Nationals senator for Victoria Bridget McKenzie said she hoped a revised Murray-Darling Basin Plan would see regional communities thrive.
Delivering the keynote address to Murray River Group of Councils’ Bridging the Border conference, Ms McKenzie focused on the historical flexibility of towns along the Murray River.
‘‘Change is intuitively understood in country Victoria because of our natural affinity with the environment,’’ she said.
‘‘Our farming practices have changed. Local economies are not the same as they were during the heyday of the paddle steamer.
‘‘The river though has been the constant as a source of wealth creation.’’
Ms McKenzie said irrigated agriculture had been the primary economic driver for Murray River communities and was the key to their future.
She said the strong advocacy of Murray River Group of Councils and the Riverina and Murray Regional Organisation of Councils around the issue of the Murray-Darling Basin Plan had to continue for local communities’ perspectives to be heard at the state and national level.
‘‘The modern Australian social contract between government and citizen needs to recognise the 30 per cent of Australians who do not reside in urban cities and deserve to have meaningful input into governance,’’ she said.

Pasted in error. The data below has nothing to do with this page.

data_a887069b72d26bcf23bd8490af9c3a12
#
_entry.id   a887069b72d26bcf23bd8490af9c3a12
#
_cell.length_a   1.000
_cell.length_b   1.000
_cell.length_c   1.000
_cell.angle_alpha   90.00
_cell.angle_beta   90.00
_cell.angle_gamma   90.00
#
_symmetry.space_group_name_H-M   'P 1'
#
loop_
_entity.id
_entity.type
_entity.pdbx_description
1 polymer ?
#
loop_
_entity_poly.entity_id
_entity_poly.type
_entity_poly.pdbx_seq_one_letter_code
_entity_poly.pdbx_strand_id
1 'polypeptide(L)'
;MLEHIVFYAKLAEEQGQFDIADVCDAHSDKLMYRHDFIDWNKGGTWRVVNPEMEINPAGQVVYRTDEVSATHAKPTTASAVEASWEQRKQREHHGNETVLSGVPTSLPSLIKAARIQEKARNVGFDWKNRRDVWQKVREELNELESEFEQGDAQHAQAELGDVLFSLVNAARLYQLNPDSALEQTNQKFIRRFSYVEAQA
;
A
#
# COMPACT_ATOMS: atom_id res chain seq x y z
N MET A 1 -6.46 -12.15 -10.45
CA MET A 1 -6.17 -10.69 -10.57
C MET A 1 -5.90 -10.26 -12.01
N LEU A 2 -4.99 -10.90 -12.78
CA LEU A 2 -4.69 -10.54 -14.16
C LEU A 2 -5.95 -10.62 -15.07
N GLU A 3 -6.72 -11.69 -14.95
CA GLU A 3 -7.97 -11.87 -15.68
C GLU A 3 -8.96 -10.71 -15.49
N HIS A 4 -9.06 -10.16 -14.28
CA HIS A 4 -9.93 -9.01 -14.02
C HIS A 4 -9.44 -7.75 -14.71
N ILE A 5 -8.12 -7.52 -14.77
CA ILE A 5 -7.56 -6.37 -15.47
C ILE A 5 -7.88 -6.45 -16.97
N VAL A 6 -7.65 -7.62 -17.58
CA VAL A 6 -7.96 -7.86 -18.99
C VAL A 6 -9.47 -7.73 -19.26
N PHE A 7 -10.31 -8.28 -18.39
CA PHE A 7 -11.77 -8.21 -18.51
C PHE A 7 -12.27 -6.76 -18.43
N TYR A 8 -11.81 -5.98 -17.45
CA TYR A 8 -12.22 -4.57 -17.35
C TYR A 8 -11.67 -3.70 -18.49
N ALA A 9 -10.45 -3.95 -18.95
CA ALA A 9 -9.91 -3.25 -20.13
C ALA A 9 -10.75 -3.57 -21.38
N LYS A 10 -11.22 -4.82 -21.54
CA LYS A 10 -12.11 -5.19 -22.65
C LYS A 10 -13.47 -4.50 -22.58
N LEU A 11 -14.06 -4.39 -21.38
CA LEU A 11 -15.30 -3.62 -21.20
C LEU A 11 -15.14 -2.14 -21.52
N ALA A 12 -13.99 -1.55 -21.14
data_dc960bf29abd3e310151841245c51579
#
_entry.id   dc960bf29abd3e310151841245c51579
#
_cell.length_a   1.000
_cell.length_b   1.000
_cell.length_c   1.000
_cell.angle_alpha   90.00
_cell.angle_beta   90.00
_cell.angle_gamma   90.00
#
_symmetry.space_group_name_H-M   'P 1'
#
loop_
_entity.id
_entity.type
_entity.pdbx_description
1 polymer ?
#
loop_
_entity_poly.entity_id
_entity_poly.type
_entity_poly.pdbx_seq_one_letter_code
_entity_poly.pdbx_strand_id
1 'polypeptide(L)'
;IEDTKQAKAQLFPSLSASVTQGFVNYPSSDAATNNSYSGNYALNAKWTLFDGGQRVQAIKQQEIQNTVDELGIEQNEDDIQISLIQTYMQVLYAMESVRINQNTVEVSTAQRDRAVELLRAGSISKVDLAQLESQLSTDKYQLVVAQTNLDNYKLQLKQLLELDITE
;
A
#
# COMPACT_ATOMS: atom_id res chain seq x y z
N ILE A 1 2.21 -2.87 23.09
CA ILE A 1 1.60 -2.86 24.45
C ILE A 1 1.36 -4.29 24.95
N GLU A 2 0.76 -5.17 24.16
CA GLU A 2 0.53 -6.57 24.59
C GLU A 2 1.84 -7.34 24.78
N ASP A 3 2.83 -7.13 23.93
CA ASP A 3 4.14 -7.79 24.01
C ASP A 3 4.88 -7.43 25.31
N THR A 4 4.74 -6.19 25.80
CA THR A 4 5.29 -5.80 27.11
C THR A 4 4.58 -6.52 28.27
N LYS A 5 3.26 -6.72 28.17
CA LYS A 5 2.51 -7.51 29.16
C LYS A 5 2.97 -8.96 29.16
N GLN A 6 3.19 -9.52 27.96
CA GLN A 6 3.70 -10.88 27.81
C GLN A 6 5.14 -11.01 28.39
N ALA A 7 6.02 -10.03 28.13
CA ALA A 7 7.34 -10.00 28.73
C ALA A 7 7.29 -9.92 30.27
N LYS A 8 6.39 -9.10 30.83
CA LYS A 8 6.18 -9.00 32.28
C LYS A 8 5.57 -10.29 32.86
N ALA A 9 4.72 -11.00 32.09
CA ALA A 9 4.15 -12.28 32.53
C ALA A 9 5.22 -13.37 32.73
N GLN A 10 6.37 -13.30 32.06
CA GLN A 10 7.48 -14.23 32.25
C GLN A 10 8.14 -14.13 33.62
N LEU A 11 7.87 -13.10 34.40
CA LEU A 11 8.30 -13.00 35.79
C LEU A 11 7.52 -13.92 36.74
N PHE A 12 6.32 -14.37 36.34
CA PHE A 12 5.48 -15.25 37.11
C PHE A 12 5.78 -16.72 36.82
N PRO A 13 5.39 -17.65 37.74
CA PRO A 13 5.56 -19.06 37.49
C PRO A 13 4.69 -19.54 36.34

At the two-day biennial conference held in Moama last week, local councils, businesses and government agencies came together to discuss the future of the region.
Ms McKenzie opposes water buybacks as a solution to environmental flows and said she hoped Water Minister Tony Burke would heed the concerns of Victorian communities in his response to the meetings.
Ms McKenzie said the negativity and polarised nature of the debate around the plan needed to change.
‘‘I stand here as a regional Victorian, along with many of you here, who does not see wanting a healthy river and profitable regional communities as two mutually exclusive ideas,’’ she said.
‘‘One can be a proponent of irrigated agriculture and the communities and life it sustains, and be concerned about the environment.
‘‘Farmers are the front-line conservationists.’’